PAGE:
For any unpleasantness I saw or experienced, there was also balance in nature’s beauty and the amazing resilience and friendliness of the people.


There are Khmer temples that predate Angkor. The Chenla empire was headquartered at Sambor Prei Kuk near Phnom Penh from the late 500s through the 700s. Hundreds of temples remain.

Prasat Chrey temple in the grip f a strangler fig at Sambor

Angkor (near Siem Reap) was the capital city of the Khmer empire from 802 to 1431. All that is left of the approximately one million people and their hundreds of square miles of urban sprawl are more than one thousand stone temples in various states of ruin. Angkor Thom is the name of the walled, 3.5 square miles at the empire’s center that contain many, but not all, of the Angkor period remains. Temples were constructed either as Buddhist or Hindu shrines, then re-purposed and switched around according to the current king’s preference.

Angkor Thom’s west gate
Incredibly, you can mountain bike on top of Angkor Thom’s south and west walls. To the left is a very large moat.
Bayon temple stands at the very center of Angkor Thom and was built in the late 1100s. Like many large temples, it has its own moat, representing the ocean.
Bayon has 54 towers, each of which has this benevolently smiling face on four sides.
Biking some great single track to the entrance of Ta Keo.

Cycling has to be the best way to visit Angkor, since you can get into the forest and visit ruins most visitors never experience. Our guide Nak is not only an excellent cyclist, he is very knowledgeable and proud of Angkor, sharing with us the best views, interesting details, and fun routes.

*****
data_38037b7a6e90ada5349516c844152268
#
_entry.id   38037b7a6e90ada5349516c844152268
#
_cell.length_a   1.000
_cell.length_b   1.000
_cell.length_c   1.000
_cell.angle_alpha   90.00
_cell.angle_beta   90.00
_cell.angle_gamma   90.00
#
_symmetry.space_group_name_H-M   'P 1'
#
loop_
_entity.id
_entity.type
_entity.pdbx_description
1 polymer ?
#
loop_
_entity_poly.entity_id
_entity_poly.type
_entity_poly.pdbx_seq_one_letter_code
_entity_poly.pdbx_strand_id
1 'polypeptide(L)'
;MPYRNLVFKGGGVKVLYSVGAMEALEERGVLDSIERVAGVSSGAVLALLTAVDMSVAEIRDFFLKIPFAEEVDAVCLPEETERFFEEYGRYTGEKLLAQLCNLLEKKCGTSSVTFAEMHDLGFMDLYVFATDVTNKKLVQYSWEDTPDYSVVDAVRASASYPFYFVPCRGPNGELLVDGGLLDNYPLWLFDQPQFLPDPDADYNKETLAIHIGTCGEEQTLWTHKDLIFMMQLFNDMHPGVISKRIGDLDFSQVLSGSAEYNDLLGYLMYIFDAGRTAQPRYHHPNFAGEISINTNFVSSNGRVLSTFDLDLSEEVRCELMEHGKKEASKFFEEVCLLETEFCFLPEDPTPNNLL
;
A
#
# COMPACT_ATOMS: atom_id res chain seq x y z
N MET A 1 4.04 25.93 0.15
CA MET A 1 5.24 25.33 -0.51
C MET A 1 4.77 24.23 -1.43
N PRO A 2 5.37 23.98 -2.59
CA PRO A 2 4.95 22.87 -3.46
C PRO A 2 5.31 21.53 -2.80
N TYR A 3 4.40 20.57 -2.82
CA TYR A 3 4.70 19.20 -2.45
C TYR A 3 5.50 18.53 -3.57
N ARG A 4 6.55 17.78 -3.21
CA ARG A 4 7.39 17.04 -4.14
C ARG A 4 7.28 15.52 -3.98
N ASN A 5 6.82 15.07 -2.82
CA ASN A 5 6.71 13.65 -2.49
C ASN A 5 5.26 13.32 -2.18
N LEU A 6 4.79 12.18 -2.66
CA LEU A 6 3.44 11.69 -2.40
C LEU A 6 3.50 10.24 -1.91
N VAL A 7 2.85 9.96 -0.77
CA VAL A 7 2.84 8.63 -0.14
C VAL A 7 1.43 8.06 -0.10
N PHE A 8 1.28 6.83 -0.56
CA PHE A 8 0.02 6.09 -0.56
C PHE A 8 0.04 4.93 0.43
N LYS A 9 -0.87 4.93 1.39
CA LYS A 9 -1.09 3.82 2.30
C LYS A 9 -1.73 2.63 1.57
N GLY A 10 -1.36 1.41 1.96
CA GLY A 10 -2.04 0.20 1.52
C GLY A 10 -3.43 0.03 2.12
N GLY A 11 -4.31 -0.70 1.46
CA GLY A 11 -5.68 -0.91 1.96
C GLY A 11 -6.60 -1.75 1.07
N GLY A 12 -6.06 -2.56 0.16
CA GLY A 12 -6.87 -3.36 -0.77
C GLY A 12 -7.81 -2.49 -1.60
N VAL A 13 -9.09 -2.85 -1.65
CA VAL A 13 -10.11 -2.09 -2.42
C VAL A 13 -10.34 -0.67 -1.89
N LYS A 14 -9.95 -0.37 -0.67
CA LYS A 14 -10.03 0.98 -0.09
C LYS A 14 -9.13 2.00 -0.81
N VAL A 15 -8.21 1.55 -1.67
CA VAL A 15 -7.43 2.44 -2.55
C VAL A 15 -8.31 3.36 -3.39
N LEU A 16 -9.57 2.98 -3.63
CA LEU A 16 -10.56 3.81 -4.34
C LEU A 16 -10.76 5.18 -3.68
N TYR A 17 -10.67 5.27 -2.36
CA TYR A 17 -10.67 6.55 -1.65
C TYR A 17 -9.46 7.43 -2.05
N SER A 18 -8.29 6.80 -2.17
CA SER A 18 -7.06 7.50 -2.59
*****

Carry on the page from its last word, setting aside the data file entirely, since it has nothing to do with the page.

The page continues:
Ta Keo temple
entrance to Ta Prohm temple
The movie “Tomb Raider “was filmed here.
I thought strangler figs covered all of the temples at Angkor, but in most cases they have been removed since they are destructive. Preservationists balance the trees and temple at Ta Prohm to let us see the beauty and interplay between man and nature, and to understand what the temples looked like ca. 150 years ago before restoration began.
small temple along the way
Banteay Srei was constructed in the 900s of hard red sandstone. Its delicate carvings have survived in stunning detail.

Angkor Wat

Angkor Wat is just one temple complex out of the Angkor region’s approximately one thousand temples. The largest religious monument in the world, it was built in the early 1100s.

Long galleries on lower levels protect amazing wall carvings depicting daily life, battles, and other stories, histories, and mythologies of the empire.
At the top level of the highest tower. Yes, those stairs were very steep! (The tourist access side has a hand rail.)
The view from the top, which only the king and highest priests would have enjoyed. The complex grounds are so vast that you cannot see the large moat surrounding them.
Young monks enjoying the view.

Siem Reap and Angkor, 26 miles, warm and sunny
Siem Reap and Banteay Srei, 40 miles, rainy/muddy/70s

Naga, the serpent deity